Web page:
Consuming only one energy drink could increase the risk of heart attack and stroke in 90 minutes, a new study concludes.
Researchers at the University of Texas at Houston say they drink narrow blood vessels, which limits blood flow to vital organs.
Previous studies have linked energy drinks – such as Red Bull, Monster and 5-Hour Energy – to problems with the stomach, nerves and heart.
But the team says its findings are among the first to rely on possible mechanisms that link high consumption of energy drinks to an increased metabolic risk syndrome.
For the study, the team looked at 44 students from the McGovern Medical School at UTHealth.
Participants were all in their twenties, not smokers, and classified as "healthy," reports MailOnline.
The researchers wanted to test the function of the endothelium, a layer of cells that direct the surface of the blood vessels.
According to the Cedars-Sinai Medical Center in Los Angeles, endothelial dysfunction has been shown to be an indicator of heart attack because the arteries are not able to dilate completely.
The team tested the endothelium function of the participants before each student drank a 24-ounce energy drink, and then 90 minutes later.
During the second test, the researchers looked at the dilation mediated through the arterial artery, an ultrasound that measures the overall health of the blood vessels.
In only 90 minutes, the internal diameter of the blood vessels, on average, was reduced by almost half.
The team suggests that a negative effect on blood vessels may be associated with the effects of ingredients in energy drinks – including caffeine, taurine, sugar and other herbs – on the endothelium.
Most energy drinks contain high levels of sugar. For example, one Red Bull 12 kuna contains 37 grams of sugar – equivalent to more than nine spoons.
Research has shown that a high blood sugar level can make blood vessels more than normal, reducing the amount of blood reaching vital organs.
These drinks also have 80 milligrams of caffeine at 250 milliliters – about the same as the 2.5 cans of Coca-Cola.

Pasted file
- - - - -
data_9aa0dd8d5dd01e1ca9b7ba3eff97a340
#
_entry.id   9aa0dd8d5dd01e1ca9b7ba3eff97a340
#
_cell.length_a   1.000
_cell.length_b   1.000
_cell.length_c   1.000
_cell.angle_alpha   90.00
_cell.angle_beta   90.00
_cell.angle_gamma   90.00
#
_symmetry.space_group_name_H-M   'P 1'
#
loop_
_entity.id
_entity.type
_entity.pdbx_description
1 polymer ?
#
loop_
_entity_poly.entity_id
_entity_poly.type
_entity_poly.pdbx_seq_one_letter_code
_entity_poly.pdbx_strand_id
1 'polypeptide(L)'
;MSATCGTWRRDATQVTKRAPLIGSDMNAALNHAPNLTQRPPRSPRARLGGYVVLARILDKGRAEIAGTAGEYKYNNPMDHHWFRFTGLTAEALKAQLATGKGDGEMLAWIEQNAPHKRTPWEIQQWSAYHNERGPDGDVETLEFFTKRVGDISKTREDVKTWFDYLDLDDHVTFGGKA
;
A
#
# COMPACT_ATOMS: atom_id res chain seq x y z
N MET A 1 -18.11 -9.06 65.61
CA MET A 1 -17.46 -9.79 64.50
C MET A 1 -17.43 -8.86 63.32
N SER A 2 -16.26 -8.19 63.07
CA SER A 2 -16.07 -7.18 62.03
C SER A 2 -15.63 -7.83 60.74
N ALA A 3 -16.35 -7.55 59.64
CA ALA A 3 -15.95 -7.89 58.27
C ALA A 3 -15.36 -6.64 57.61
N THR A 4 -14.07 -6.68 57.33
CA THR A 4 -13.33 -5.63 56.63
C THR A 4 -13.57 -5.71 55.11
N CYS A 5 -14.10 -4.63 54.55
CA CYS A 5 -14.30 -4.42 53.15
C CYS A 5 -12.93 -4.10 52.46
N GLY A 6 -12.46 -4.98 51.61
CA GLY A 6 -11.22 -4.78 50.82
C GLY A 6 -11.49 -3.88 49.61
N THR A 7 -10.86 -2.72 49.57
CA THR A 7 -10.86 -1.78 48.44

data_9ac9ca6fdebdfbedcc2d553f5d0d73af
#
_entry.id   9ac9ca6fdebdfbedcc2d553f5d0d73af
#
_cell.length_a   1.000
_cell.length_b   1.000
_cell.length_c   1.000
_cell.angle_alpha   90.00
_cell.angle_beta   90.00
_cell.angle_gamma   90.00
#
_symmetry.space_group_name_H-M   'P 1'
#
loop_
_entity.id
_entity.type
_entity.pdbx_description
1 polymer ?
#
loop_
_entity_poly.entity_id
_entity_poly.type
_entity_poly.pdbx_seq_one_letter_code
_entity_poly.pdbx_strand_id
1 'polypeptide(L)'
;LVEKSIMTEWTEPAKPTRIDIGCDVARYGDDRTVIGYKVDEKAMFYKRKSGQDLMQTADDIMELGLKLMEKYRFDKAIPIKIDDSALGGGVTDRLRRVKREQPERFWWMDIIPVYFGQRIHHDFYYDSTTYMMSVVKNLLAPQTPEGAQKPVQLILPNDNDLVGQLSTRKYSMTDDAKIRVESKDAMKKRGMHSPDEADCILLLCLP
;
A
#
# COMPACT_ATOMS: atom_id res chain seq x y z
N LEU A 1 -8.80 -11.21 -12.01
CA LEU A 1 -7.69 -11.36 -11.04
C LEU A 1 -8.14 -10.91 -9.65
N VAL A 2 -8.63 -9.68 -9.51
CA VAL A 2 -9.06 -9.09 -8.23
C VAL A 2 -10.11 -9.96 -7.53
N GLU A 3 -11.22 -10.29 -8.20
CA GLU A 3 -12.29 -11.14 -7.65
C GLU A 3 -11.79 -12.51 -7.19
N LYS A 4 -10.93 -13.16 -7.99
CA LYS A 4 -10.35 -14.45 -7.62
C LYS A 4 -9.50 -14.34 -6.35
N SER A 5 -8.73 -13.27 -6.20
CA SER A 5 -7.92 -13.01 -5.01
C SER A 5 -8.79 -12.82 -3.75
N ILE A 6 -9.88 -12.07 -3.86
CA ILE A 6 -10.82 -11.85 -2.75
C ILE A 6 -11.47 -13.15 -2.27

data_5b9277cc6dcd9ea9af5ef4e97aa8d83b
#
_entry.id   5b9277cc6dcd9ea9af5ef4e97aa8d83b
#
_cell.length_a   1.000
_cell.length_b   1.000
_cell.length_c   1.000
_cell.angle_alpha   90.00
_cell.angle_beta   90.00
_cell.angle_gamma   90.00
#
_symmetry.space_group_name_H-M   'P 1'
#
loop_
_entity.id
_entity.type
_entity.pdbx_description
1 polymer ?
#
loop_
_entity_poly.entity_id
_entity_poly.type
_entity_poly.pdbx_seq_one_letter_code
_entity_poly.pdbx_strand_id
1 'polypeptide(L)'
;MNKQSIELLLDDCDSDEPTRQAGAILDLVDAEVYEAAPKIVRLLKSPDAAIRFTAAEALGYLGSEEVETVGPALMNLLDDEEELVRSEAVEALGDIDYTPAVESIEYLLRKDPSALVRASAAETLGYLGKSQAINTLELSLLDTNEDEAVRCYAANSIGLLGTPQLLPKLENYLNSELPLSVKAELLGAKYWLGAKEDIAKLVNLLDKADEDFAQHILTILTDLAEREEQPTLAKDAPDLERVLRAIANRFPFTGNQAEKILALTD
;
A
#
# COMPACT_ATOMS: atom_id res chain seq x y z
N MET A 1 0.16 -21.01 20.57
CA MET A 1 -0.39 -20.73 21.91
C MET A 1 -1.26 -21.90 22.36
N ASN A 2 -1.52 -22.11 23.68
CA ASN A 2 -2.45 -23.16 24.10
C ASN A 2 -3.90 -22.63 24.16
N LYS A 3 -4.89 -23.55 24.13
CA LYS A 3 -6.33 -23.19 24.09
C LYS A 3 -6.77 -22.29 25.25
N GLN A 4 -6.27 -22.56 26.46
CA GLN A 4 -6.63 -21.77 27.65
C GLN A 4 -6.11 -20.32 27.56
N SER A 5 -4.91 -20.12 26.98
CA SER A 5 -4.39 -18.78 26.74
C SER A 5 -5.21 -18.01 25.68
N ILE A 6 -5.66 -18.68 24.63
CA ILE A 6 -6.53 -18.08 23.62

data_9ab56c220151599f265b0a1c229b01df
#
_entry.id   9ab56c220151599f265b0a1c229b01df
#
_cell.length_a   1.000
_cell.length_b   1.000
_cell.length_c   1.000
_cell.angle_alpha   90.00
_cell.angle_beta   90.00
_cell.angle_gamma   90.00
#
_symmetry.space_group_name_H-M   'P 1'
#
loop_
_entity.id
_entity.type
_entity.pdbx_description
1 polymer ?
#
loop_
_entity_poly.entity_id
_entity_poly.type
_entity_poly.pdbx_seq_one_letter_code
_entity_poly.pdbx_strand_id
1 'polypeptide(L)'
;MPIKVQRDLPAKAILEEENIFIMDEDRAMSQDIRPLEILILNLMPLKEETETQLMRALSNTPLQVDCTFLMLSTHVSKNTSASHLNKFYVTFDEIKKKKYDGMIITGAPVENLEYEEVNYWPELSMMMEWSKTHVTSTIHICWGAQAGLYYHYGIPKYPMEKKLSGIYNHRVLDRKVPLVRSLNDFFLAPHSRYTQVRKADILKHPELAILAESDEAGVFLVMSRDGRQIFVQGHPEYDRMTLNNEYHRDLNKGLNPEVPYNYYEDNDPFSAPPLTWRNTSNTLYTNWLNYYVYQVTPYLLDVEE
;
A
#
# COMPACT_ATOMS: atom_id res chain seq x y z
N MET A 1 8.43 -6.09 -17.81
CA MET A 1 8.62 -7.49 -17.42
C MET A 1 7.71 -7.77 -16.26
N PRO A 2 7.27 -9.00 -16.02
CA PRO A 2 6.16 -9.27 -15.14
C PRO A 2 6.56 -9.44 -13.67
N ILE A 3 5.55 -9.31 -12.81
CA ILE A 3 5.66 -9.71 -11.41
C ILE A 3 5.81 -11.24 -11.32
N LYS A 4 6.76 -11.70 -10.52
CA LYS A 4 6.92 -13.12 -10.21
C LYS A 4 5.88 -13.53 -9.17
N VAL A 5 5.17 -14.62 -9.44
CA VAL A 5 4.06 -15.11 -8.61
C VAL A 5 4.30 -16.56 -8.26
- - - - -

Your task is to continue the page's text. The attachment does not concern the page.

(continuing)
Caffeine can also cause blood vessels and the release of adrenaline, a hormone that temporarily can increase blood pressure.
According to the National Center for Complementary and Integrative Health, nearly one third of American teenagers between 12 and 17 regularly consume energy drinks.
"As energy drinks are becoming more and more popular, it's important to study the effects of these drinks on those who drink them often and better determine what, if there is, a safe model of consumption," said Dr. John Higgins, professor of medicine at McGovern School.
In the past few years, scientists are considering several ill effects that can be caused by energy drinks.
A study from the US Medical Center "David Grant USAF" in California in April 2017 found that an energy drink of 32 inches can cause a dangerous arrhythmia, a condition in which the heart is affected by an irregular or abnormal rhythm.
And a February 2018 study from Waterloo University in Ontario, Canada, found that half of Canadian teenagers who consumed energy drinks reported health problems, including rapid heart control, nausea and, in rare cases, attacks.
New findings will be presented at scientific meetings of the American Heart Association in 2018 in Chicago, which will be held from November 10 to 12.